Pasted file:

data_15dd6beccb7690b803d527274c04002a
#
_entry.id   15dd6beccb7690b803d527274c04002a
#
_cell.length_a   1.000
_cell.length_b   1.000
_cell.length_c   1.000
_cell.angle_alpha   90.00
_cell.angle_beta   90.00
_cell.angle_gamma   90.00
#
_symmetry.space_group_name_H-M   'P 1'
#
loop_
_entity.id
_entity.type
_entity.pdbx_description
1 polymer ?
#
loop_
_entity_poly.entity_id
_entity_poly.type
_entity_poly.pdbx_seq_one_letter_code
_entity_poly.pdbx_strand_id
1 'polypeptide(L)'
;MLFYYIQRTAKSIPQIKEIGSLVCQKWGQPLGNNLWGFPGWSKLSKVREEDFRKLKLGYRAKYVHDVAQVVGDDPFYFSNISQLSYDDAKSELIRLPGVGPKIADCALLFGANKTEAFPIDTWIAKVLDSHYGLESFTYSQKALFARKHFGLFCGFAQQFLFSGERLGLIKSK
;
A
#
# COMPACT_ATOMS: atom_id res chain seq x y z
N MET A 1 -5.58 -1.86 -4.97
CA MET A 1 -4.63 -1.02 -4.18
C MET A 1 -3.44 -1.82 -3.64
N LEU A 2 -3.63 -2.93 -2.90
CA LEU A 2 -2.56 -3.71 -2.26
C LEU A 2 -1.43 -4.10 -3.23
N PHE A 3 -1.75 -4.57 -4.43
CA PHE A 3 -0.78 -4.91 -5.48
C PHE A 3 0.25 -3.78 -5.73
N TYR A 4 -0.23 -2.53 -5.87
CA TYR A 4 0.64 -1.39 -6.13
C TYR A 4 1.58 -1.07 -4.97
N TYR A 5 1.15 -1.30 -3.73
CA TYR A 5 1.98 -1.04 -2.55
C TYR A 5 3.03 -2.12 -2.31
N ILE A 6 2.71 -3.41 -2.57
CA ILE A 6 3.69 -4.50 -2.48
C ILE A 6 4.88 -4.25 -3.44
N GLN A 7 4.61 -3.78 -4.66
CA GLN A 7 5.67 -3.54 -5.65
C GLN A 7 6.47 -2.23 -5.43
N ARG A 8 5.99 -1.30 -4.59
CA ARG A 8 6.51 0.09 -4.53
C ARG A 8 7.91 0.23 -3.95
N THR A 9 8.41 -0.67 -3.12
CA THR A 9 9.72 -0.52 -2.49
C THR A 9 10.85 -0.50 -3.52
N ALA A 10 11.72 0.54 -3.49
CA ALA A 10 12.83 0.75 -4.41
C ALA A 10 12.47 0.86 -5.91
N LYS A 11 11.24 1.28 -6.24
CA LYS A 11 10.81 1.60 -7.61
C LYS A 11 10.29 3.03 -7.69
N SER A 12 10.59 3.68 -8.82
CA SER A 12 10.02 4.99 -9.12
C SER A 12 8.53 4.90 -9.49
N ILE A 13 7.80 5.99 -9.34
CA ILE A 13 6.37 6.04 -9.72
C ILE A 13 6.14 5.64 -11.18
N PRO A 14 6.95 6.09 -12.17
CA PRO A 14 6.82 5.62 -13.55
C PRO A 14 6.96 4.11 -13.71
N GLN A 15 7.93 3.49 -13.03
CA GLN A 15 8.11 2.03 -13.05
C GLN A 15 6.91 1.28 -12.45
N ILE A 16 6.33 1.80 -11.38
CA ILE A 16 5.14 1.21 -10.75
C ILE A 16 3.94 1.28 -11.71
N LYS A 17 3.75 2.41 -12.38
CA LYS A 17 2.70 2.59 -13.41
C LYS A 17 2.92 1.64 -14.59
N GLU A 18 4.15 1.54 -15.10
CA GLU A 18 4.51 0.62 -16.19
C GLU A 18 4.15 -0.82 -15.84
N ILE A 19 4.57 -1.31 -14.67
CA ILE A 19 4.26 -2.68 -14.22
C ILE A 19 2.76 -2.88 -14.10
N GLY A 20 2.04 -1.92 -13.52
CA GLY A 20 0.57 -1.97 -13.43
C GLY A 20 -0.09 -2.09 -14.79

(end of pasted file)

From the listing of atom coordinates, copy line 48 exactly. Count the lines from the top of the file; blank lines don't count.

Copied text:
C ILE A 6 4.88 -4.25 -3.44